The stone is traditionally used within the farming and haulage industries, although metric units are becoming more common. It remains an important unit of weight in the building industry, although it is no longer a mandatory unit for tradesmen dealing with bricklaying other than laying blocks or flagstones or other heavy masonry units where imperial measures are still preferred by traditional builders. Many measurements using the stone as a unit are rounded to the nearest 5 lbs; this avoids misplaced precision when working with quantities that have been rounded to the nearest 1 lb.

In the British weights and measures system, the stone is no longer used for trade; it does remain in use within some sectors of industry and commerce. For example, public houses use a barrel, two imperial gallons (1.201208 imp gal; 4.5459 liters) or four imperial pints (2.0408 imp pt; 946.35294 milliliters). This is known as a firkin and is equal to one-quarter of a quarter-hundredweight (cwt); to denote trading terms such as “one stone” would be misleading in many contexts since the numerical value may not relate to anything in either pound weight or stone weight.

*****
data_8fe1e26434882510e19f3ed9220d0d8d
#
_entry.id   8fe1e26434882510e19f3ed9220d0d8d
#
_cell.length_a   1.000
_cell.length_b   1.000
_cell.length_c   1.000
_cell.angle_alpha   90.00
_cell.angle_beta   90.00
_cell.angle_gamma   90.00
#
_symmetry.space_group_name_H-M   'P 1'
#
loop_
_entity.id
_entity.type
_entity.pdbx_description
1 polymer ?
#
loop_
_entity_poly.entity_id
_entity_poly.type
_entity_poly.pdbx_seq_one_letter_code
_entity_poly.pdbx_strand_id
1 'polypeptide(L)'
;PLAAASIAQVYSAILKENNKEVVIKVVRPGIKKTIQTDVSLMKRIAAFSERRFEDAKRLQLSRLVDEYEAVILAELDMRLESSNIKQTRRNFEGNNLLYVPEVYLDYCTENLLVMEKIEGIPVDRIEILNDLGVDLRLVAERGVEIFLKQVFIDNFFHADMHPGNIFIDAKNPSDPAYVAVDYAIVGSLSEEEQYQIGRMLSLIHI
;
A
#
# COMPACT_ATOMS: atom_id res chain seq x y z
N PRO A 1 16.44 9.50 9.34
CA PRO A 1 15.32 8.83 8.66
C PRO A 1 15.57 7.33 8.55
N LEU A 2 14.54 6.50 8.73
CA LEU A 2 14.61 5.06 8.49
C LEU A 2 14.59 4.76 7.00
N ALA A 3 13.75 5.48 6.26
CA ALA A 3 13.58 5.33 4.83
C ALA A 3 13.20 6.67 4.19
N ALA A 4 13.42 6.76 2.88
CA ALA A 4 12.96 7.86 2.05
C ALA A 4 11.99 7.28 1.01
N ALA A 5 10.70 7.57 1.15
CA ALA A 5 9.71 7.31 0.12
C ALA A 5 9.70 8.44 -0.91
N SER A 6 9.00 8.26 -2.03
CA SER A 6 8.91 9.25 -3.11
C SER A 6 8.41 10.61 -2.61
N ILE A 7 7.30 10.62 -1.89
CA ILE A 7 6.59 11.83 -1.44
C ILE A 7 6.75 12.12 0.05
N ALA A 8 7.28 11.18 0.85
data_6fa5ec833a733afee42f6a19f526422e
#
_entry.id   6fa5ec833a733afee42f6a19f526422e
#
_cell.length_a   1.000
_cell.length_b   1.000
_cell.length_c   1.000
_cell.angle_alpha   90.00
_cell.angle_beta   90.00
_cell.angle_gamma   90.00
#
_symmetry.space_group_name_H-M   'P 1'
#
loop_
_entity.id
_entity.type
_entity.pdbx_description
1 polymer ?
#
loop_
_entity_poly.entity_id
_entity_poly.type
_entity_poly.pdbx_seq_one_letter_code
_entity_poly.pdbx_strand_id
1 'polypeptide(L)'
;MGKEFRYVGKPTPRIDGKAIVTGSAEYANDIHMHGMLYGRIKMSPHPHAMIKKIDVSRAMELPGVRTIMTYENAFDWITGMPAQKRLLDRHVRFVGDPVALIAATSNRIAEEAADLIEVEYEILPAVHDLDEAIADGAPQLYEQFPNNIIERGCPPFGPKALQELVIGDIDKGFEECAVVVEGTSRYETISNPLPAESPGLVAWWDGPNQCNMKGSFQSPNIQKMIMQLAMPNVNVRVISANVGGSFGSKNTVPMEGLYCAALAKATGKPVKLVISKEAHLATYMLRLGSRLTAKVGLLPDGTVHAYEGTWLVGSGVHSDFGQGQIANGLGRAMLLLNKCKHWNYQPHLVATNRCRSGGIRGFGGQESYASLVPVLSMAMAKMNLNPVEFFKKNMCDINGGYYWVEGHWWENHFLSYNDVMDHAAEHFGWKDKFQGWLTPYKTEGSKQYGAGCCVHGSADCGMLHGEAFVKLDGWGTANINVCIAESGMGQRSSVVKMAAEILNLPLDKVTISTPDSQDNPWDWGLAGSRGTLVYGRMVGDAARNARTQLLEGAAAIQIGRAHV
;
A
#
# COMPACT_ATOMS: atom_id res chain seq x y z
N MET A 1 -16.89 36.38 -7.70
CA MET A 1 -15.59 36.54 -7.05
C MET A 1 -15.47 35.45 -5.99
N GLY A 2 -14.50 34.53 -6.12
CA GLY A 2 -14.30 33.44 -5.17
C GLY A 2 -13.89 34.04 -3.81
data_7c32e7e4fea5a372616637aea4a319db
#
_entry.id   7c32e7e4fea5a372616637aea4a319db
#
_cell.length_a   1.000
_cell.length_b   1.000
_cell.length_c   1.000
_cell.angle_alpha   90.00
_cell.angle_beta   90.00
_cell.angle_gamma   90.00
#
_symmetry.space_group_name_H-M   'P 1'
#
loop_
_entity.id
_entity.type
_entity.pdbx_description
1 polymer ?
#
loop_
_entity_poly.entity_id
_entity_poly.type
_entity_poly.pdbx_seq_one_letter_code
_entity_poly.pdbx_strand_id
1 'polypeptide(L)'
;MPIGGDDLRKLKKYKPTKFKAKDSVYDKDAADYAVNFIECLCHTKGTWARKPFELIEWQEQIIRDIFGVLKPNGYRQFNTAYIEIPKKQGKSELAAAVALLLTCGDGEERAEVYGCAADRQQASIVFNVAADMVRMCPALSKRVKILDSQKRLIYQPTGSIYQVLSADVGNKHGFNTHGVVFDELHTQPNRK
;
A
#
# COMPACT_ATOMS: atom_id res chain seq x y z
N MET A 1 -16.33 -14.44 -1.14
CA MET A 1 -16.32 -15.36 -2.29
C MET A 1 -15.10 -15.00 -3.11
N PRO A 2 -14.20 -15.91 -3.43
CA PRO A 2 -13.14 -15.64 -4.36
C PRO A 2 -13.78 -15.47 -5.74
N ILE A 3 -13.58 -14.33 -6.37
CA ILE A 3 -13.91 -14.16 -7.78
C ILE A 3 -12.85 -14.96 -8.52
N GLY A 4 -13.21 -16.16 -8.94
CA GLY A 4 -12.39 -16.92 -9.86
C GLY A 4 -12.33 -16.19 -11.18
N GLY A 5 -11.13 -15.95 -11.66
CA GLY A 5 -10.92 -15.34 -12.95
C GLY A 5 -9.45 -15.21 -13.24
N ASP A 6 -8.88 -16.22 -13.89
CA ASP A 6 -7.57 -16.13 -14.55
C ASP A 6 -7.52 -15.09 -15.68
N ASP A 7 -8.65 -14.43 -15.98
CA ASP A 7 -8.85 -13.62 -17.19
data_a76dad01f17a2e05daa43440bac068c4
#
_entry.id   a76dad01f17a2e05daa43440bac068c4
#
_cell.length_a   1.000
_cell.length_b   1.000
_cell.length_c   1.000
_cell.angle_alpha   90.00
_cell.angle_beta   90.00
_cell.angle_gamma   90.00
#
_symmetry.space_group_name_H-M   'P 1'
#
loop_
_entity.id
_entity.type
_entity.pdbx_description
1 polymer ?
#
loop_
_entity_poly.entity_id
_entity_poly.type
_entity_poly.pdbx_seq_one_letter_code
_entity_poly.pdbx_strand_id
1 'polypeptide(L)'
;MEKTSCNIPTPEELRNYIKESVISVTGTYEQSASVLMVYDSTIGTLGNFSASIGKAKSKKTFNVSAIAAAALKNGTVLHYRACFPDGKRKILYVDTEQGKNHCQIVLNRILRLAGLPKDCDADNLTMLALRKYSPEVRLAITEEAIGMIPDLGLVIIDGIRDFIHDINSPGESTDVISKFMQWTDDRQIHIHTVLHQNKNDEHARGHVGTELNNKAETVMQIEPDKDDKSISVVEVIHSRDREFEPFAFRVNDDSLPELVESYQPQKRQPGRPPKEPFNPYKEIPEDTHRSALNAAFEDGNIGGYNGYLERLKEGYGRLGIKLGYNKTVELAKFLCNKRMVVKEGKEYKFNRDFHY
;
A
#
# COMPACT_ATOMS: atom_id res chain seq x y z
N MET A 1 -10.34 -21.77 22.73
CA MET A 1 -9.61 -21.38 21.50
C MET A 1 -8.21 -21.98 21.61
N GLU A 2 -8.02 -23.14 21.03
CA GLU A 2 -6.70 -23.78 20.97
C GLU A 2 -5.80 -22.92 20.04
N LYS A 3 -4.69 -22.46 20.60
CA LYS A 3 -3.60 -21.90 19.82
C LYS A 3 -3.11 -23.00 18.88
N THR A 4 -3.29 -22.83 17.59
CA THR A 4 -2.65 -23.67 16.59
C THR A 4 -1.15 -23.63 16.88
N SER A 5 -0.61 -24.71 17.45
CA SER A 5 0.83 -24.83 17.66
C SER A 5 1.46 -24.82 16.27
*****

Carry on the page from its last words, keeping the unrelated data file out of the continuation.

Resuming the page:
One stone equals 14 pounds (6.35 kilograms) I’m pretty sure it still is in use but you are correct that the calculations to 8 decimal places have no practical use anymore. If you ever want to convert to kg, there are calculators that will do that for you on your phone or laptop just type into google “kg stones” or something similar choice is up to you depending on what device/app you have at the time.

It has been suggested that one should say ‘I weighed X stones plus Y pounds’. This would avoid being ‘off’ by 1 grain if someone says they weigh 179 lb saying they actually weigh 178.7 lb using imperial measurements or 176.56779759375 weighings 179.5 kg using metric measurements.

In the United States, customary units of mass are more commonly used than in Britain, and sometimes confusion arises because their values differ from those of British units. In particular, the US stone is 16 pounds (7.2612796 kg) whereas a British stone is 14 pounds (6.35029318 kg). The corresponding imperial/metric values are 6.35029318 kg vs 6.17500038 kg respectively; both of these stones measure roughly 0.984022 lb/lbf or 32 oz/sq ft..

In addition to the stone being different from that used in Britain, it must be emphasized that any abbreviations for pound such as “lb” and “lbs” can be confused with the short form for ounce, which is “oz”. In some cases, the abbreviation “Lb” was used to denote a pound of mass. This notation seems to have been used for paper or cardboard shipping crates and has survived until at least 2015 on some packages.

In Canada and the United Kingdom, the stone is not currently in widespread use as a unit weight; however, it remains in use in agriculture and allied trades such as those farms specializing in livestock production where there are specific requirements with respect to the permitted maximum weight for transportation or sale such as dairy produce, lambs or calves. The stone is also often used by gardeners and landscapers as a unit of mass approximating 16 kg, and it is still in everyday use by bakers for measuring ingredients such as sugar.